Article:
The Corps reviews “individual” permit applications on a case-by-case basis under Section 404(a). Id.§ 1344(a)

. Individual permits may be issued or denied after a review involving, among other things, site-specific documentation and analysis, opportunity for public hearing, public interest review, and a formal determination that the permit is lawful and warranted. See 33 C.F.R. § 323.3 (specifying activities requiring permits); 33 C.F.R. pts. 320, 323, 325 (policies and procedures for permit processing). Issuing an individual permit “requires a resource-intensive review that entails submission of voluminous application materials, extensive site-specific research and documentation, promulgation of public notice, opportunity for public comment, consultation with other federal agencies, and a formal analysis justifying the ultimate decision to issue or refuse the permit.” Crutchfield v. County of Hanover, 325 F.3d 211, 214 (4th Cir. 2003)

.

To avoid the burden of individual permit evaluations, Congress authorized the Corps to issue general permits to cover categories of discharges that, as a group, have only minimal impacts on the waters of the United States. H.R. Rep. No. 95–830, at 98 (1977). General permits may be issued “on a State, regional, or nationwide basis for any category of activities involving discharges of dredged or fill material” by the Corps' Chief of Engineers or a District Engineer, which is a regional official, but only after an extensive administrative process and analysis at the national or regional level. 33 U.S.C. § 1344(e)(1)

. Before issuing a general permit, then, the Corps must provide public notice and an opportunity for a hearing. Id. And before it can be issued, the Corps must determine that the proposed general permit meets three conditions: the activities authorized by the permit must (1) be “similar in nature,” (2) cause only “minimal adverse environmental effects when performed separately,” and (3) “have only minimal cumulative adverse effect on the environment.” Id. In determining whether the environmental effects of a general permit will be minimal, the Corps must consider a range of factors relating to the impact of discharges on aquatic ecosystems and the humans who use them, and must then document the environmental effects of the activities authorized by the permit in a decision document. See 40 C.F.R. pt. 230 (2014).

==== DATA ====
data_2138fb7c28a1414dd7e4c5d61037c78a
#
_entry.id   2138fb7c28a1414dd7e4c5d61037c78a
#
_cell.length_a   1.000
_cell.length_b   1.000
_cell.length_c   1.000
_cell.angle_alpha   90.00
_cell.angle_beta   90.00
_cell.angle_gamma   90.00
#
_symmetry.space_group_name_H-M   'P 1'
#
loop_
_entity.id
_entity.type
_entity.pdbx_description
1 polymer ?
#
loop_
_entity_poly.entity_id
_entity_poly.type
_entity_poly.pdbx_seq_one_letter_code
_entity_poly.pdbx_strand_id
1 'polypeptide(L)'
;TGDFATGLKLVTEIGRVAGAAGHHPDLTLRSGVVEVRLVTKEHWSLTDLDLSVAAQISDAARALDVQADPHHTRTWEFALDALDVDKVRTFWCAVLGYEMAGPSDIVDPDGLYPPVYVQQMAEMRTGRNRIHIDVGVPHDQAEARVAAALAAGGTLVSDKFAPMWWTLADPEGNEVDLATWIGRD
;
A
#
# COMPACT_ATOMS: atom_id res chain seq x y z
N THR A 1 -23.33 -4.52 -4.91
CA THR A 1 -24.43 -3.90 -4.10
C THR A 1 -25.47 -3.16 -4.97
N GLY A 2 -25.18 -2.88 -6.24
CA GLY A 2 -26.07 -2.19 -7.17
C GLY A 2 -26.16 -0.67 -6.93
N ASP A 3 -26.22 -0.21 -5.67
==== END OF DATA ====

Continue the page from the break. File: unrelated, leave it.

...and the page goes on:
After performing this evaluation, the Corps must make a written determination of the effects of a proposed activity “on the physical, chemical, and biological components of the aquatic environment.” 40 C.F.R. § 230.11

. The decision document must provide specific documentation showing that each of the § 1344(e) conditions has been met, and the evaluation “must be completed before any General permit is issued.” See 40 C.F.R. § 230.7(b).

The Corps is also required to comply with the National Environmental Policy Act. NEPA serves the dual purpose of informing agency decisionmakers of the environmental effects of proposed federal actions and ensuring that relevant information is made available to members of the public so that they “may also play a role in both the decisionmaking process and the implementation of that decision.” Robertson v. Methow Valley Citizens Council, 490 U.S. 332, 349, 109 S.Ct. 1835, 104 L.Ed.2d 351 (1989)

. NEPA's mandate to agencies is “essentially procedural.... It is to insure a fully informed and well-considered decision....” Vt. Yankee Nuclear Power Corp. v. Nat. Res. Def. Council, Inc., 435 U.S. 519, 558, 98 S.Ct. 1197, 55 L.Ed.2d 460 (1978). Thus, “it is now well settled that NEPA itself does not mandate particular results, but simply prescribes the necessary process.” Robertson, 490 U.S. at 350, 109 S.Ct. 1835. NEPA requires federal agencies to prepare an Environmental Impact Statement for any “major Federal action[ ] significantly affecting the quality of the human environment,” which can include nationwide permits issued by the Corps. 42 U.S.C. § 4332(2)(C) ; 33 C.F.R. § 330.5(b)(3). The agency first prepares an Environmental Assessment, which is essentially a preliminary account of the environmental effects of a proposed action. See 40 C.F.R. §§ 1501.4, 1508.9. If the Environmental Assessment suggests that the effects of the action are likely to be significant, the agency must issue the more detailed Environmental Impact Statement. Seeid.§ 1501.4(c)

. Otherwise, it issues a Finding of No Significant Impact. Id.§ 1501.4(e).

B.

This case involves a challenge to Nationwide Permit 21 (“NWP 21”), a general permit issued by the Corps. On February 21, 2012, after affording the public the opportunity to participate in an administrative process that included notice and comment, the Corps issued fifty nationwide permits, including ...